By Mark S. Gold, MD

More than 28 million Americans have seen at least one parent suffer alcohol’s adverse effects lead to serious family problems. More than 78 million Americans, or 43 percent of the adult population, has been exposed to alcoholism in the family, according to the National Council on Alcoholism and Drug Dependency (NCADD).

For decades, efforts at understanding and treating alcoholism have focused primarily on alcoholics and the havoc this disease has brought to their lives. Later, groups such as Al-Anon and Alateen examined the effects alcoholism has on relatives and friends of alcoholics. Children of Alcoholics groups have drawn considerable attention to this subject.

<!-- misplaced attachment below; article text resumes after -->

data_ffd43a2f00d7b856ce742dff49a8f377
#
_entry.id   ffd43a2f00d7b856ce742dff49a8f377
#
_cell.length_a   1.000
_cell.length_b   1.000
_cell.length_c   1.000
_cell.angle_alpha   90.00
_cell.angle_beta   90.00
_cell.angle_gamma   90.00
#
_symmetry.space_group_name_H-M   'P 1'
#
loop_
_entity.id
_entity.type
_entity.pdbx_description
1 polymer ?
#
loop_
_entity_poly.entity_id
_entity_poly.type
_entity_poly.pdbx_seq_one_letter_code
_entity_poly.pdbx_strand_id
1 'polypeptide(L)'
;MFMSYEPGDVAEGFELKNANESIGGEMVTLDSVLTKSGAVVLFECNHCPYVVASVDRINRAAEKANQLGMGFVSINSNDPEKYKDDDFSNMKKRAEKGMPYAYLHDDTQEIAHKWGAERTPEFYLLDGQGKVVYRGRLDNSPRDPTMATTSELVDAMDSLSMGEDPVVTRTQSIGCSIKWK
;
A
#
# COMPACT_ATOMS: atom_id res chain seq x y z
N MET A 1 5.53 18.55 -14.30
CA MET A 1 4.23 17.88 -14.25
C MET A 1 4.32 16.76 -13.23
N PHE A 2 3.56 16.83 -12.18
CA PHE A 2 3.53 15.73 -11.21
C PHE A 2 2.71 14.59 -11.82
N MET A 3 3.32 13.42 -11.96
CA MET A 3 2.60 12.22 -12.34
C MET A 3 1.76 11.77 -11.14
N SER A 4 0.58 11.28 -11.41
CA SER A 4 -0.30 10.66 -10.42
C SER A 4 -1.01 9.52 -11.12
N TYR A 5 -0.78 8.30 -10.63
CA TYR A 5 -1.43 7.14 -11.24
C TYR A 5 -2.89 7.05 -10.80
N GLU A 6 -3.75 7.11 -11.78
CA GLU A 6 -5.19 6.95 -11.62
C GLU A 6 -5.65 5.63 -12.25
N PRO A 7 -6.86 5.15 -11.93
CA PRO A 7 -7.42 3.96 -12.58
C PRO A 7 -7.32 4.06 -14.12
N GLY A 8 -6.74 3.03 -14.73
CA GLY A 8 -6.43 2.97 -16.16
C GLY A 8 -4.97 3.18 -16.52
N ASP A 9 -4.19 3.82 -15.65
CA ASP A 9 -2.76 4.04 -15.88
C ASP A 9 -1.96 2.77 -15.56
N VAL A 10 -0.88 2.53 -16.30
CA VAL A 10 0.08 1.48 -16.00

Growing up in a family where one or both of the parents are alcoholic can prove to be so painful and emotionally traumatic that years later the adult child will still be suffering from the scars. As children they had to become “superchildren,” responsible for running the family, feeding their parents, while constantly living in fear of their parents.

These psychological scars, combined with the strong possibility that the genetic traits for alcoholism may be inherited, result in a very high percentage of alcoholism—25 percent— among children of alcoholics. Even if the child does not become an adult alcoholic, other psychological problems may result, such as obsessive-compulsive disorders and the unrealistic need to be “perfect.” Regardless of the particular problems that may befall them, many adult children of alcoholics benefit from the many associations that offer help and support. Visit